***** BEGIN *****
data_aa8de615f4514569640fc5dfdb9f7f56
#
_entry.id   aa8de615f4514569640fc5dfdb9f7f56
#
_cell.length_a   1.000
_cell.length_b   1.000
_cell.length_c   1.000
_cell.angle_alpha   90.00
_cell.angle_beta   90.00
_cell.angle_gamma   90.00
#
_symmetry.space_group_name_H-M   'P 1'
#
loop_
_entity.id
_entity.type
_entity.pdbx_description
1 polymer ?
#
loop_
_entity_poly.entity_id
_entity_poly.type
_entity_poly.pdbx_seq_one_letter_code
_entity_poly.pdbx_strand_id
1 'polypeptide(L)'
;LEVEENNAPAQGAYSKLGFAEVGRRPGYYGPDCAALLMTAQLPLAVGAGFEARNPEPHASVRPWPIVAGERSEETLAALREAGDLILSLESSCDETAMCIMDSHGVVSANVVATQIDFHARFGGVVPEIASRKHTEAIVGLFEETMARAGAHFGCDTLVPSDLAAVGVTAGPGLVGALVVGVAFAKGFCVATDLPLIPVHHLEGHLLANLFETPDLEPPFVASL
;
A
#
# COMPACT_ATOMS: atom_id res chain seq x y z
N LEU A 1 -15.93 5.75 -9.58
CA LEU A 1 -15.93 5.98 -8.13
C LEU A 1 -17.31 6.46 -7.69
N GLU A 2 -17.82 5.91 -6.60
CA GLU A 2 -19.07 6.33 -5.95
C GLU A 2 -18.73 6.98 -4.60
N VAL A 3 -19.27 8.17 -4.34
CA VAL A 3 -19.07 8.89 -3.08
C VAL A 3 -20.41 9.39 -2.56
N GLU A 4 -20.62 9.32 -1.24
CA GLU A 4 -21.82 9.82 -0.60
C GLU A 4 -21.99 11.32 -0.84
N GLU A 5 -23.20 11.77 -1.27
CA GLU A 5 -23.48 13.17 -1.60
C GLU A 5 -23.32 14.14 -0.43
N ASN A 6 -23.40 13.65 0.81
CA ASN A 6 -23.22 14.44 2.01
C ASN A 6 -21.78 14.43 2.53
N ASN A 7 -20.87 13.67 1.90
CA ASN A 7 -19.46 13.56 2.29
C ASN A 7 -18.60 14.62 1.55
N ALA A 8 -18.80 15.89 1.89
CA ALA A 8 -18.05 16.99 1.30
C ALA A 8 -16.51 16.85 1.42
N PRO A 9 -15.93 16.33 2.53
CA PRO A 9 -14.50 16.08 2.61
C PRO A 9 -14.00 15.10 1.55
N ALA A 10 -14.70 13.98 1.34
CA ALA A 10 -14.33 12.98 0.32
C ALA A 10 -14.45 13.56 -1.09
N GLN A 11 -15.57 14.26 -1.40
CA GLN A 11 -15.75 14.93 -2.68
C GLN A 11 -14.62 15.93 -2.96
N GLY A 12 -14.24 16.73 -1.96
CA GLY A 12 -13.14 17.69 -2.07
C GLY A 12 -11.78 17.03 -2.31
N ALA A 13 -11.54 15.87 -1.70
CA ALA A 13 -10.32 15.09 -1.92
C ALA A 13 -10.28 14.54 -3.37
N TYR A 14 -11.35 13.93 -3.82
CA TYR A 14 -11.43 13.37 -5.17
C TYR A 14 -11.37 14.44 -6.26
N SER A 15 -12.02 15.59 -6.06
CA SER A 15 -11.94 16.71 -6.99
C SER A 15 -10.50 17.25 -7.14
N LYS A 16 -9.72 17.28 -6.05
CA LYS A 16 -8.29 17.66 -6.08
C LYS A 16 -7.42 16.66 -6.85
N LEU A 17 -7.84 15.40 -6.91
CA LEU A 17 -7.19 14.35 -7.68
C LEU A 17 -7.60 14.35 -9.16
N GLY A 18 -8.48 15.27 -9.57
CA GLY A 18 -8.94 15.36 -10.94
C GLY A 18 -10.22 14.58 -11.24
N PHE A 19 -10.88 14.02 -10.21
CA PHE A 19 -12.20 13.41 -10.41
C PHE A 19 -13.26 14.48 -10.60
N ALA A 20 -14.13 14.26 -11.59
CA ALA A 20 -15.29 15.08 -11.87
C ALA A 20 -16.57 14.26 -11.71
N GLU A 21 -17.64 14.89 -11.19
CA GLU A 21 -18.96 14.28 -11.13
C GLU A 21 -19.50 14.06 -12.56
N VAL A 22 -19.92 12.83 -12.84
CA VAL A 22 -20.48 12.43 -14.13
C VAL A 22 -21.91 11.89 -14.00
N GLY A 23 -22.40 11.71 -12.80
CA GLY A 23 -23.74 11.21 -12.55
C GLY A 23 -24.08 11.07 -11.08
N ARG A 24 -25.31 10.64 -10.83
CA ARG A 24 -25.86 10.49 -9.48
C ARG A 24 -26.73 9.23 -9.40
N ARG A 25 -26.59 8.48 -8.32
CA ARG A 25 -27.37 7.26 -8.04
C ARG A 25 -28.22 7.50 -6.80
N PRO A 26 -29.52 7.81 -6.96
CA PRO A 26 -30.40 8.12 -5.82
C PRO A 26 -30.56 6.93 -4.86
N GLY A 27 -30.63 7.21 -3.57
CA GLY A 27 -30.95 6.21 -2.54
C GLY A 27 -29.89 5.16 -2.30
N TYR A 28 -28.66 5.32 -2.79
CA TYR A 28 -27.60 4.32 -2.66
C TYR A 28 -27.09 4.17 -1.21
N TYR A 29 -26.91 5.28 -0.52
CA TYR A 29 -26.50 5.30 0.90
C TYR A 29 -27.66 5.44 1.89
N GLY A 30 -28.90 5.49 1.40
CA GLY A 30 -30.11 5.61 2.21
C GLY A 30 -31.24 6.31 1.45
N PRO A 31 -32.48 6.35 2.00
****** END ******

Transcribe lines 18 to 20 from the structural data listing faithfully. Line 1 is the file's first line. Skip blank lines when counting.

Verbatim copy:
1 polymer ?
#
loop_